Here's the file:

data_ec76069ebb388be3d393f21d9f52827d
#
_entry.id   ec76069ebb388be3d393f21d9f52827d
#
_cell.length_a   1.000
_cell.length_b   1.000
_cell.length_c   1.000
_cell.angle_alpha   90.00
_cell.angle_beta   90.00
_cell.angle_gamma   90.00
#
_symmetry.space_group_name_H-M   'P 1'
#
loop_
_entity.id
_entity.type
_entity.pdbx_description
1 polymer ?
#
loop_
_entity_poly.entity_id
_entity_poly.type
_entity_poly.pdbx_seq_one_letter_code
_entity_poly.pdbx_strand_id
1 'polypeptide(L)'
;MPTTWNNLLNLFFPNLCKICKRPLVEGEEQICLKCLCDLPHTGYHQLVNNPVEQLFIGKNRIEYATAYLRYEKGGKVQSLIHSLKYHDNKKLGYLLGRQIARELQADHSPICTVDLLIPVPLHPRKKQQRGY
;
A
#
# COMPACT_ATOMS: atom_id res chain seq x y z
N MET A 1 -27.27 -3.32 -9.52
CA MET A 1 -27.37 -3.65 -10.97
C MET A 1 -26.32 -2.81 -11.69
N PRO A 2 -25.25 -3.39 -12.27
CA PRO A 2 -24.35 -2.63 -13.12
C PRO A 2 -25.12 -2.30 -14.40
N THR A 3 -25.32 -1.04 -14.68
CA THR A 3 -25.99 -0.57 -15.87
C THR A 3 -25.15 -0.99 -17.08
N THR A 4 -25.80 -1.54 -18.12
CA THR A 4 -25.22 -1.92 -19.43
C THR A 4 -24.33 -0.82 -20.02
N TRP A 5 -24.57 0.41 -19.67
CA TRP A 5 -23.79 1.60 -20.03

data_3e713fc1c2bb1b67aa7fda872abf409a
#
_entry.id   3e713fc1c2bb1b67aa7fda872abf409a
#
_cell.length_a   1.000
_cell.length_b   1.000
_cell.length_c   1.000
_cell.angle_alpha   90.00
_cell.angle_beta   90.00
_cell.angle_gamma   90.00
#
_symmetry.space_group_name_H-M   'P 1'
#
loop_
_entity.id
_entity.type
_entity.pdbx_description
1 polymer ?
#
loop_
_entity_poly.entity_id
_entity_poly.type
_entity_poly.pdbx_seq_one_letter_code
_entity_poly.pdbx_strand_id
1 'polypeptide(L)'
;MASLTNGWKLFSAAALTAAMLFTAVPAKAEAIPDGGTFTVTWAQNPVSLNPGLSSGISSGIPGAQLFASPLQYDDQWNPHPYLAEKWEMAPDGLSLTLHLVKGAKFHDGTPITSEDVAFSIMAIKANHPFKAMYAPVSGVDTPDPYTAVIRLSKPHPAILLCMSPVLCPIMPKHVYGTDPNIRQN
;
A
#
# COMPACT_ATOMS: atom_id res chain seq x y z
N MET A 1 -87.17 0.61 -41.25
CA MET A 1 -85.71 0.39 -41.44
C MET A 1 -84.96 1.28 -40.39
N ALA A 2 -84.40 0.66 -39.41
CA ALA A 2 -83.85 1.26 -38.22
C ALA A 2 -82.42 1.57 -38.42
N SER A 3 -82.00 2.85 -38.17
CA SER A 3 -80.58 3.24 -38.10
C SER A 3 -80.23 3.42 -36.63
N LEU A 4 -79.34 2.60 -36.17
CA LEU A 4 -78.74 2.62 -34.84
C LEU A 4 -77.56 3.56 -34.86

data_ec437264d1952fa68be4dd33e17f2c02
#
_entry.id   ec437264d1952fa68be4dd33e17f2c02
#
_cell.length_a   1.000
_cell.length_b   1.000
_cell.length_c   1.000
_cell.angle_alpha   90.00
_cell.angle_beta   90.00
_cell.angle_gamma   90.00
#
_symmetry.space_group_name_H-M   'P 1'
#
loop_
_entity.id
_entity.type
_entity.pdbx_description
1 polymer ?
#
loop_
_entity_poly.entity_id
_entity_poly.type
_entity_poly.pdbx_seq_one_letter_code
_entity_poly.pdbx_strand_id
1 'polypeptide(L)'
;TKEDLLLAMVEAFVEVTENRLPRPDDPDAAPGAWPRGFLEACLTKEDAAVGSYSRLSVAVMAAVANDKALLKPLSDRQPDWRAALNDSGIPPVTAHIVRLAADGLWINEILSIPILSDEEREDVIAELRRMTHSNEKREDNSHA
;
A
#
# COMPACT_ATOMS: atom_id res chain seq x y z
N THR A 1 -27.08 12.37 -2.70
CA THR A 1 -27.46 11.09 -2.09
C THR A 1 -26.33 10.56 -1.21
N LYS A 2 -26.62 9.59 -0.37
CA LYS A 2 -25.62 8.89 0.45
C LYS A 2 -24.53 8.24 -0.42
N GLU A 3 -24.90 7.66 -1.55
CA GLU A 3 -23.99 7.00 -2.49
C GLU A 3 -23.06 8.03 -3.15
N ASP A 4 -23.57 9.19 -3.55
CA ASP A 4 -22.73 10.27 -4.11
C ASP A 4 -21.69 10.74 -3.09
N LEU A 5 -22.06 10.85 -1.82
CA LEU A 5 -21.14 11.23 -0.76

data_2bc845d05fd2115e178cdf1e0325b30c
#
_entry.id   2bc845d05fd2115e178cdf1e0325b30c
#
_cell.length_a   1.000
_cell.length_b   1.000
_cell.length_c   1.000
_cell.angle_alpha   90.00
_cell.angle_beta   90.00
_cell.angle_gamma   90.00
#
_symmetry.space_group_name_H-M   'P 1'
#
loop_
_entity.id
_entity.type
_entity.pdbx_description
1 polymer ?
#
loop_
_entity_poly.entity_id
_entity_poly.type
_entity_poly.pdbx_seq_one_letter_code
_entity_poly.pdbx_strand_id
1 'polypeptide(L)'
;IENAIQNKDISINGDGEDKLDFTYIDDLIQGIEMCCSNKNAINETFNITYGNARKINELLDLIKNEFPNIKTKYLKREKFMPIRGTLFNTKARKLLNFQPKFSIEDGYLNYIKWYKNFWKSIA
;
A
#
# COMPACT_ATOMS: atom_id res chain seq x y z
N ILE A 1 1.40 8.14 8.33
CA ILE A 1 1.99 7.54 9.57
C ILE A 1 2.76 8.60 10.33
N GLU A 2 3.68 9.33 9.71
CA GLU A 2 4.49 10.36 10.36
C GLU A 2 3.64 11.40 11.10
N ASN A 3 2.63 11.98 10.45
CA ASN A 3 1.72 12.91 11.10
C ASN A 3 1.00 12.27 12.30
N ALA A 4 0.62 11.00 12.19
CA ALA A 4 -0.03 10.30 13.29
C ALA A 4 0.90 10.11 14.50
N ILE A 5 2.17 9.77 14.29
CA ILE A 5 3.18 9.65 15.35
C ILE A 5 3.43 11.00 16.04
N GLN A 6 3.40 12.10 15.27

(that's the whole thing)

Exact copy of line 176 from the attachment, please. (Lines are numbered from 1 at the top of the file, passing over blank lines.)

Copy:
N GLN A 6 3.40 12.10 15.27